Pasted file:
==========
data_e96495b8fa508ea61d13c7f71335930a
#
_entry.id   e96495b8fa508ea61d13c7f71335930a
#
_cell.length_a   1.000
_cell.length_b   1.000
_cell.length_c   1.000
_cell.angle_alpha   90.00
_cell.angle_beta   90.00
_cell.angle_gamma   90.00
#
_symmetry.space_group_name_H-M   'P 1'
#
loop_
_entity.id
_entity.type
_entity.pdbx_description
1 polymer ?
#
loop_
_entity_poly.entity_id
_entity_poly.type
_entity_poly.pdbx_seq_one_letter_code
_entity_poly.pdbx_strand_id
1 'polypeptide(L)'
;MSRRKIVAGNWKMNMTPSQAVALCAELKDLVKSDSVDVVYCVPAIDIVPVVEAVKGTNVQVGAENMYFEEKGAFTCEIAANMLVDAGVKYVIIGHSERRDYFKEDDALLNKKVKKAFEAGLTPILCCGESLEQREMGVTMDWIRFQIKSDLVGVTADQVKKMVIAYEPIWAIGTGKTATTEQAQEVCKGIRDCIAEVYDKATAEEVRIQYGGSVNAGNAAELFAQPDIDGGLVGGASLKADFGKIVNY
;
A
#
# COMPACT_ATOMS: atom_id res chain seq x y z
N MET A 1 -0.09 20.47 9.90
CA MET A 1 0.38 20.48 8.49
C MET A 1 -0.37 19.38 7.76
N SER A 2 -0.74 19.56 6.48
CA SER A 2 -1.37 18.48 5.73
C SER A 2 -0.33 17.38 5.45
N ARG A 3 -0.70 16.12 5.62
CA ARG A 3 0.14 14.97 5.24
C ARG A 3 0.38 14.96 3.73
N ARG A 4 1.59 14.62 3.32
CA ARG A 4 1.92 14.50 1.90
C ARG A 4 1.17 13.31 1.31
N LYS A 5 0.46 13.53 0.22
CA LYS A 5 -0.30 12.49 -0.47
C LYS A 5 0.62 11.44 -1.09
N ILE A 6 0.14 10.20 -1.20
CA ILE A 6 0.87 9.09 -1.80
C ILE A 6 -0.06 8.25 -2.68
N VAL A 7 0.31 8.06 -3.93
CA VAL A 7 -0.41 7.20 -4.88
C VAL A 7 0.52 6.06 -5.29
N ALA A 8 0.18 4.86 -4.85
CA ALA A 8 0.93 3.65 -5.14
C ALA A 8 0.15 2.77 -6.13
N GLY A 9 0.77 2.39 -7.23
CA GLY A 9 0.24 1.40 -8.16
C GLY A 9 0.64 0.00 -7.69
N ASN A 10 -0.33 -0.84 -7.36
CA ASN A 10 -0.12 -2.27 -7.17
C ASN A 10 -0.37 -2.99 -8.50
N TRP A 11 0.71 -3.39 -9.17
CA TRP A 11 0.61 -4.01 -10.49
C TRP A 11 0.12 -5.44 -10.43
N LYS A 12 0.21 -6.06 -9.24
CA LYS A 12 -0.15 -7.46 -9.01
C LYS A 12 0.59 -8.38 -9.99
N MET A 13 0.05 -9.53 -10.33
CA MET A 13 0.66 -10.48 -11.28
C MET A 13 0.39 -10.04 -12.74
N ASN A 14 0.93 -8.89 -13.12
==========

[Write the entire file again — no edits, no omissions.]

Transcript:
data_e96495b8fa508ea61d13c7f71335930a
#
_entry.id   e96495b8fa508ea61d13c7f71335930a
#
_cell.length_a   1.000
_cell.length_b   1.000
_cell.length_c   1.000
_cell.angle_alpha   90.00
_cell.angle_beta   90.00
_cell.angle_gamma   90.00
#
_symmetry.space_group_name_H-M   'P 1'
#
loop_
_entity.id
_entity.type
_entity.pdbx_description
1 polymer ?
#
loop_
_entity_poly.entity_id
_entity_poly.type
_entity_poly.pdbx_seq_one_letter_code
_entity_poly.pdbx_strand_id
1 'polypeptide(L)'
;MSRRKIVAGNWKMNMTPSQAVALCAELKDLVKSDSVDVVYCVPAIDIVPVVEAVKGTNVQVGAENMYFEEKGAFTCEIAANMLVDAGVKYVIIGHSERRDYFKEDDALLNKKVKKAFEAGLTPILCCGESLEQREMGVTMDWIRFQIKSDLVGVTADQVKKMVIAYEPIWAIGTGKTATTEQAQEVCKGIRDCIAEVYDKATAEEVRIQYGGSVNAGNAAELFAQPDIDGGLVGGASLKADFGKIVNY
;
A
#
# COMPACT_ATOMS: atom_id res chain seq x y z
N MET A 1 -0.09 20.47 9.90
CA MET A 1 0.38 20.48 8.49
C MET A 1 -0.37 19.38 7.76
N SER A 2 -0.74 19.56 6.48
CA SER A 2 -1.37 18.48 5.73
C SER A 2 -0.33 17.38 5.45
N ARG A 3 -0.70 16.12 5.62
CA ARG A 3 0.14 14.97 5.24
C ARG A 3 0.38 14.96 3.73
N ARG A 4 1.59 14.62 3.32
CA ARG A 4 1.92 14.50 1.90
C ARG A 4 1.17 13.31 1.31
N LYS A 5 0.46 13.53 0.22
CA LYS A 5 -0.30 12.49 -0.47
C LYS A 5 0.62 11.44 -1.09
N ILE A 6 0.14 10.20 -1.20
CA ILE A 6 0.87 9.09 -1.80
C ILE A 6 -0.06 8.25 -2.68
N VAL A 7 0.31 8.06 -3.93
CA VAL A 7 -0.41 7.20 -4.88
C VAL A 7 0.52 6.06 -5.29
N ALA A 8 0.18 4.86 -4.85
CA ALA A 8 0.93 3.65 -5.14
C ALA A 8 0.15 2.77 -6.13
N GLY A 9 0.77 2.39 -7.23
CA GLY A 9 0.24 1.40 -8.16
C GLY A 9 0.64 0.00 -7.69
N ASN A 10 -0.33 -0.84 -7.36
CA ASN A 10 -0.12 -2.27 -7.17
C ASN A 10 -0.37 -2.99 -8.50
N TRP A 11 0.71 -3.39 -9.17
CA TRP A 11 0.61 -4.01 -10.49
C TRP A 11 0.12 -5.44 -10.43
N LYS A 12 0.21 -6.06 -9.24
CA LYS A 12 -0.15 -7.46 -9.01
C LYS A 12 0.59 -8.38 -9.99
N MET A 13 0.05 -9.53 -10.33
CA MET A 13 0.66 -10.48 -11.28
C MET A 13 0.39 -10.04 -12.74
N ASN A 14 0.93 -8.89 -13.12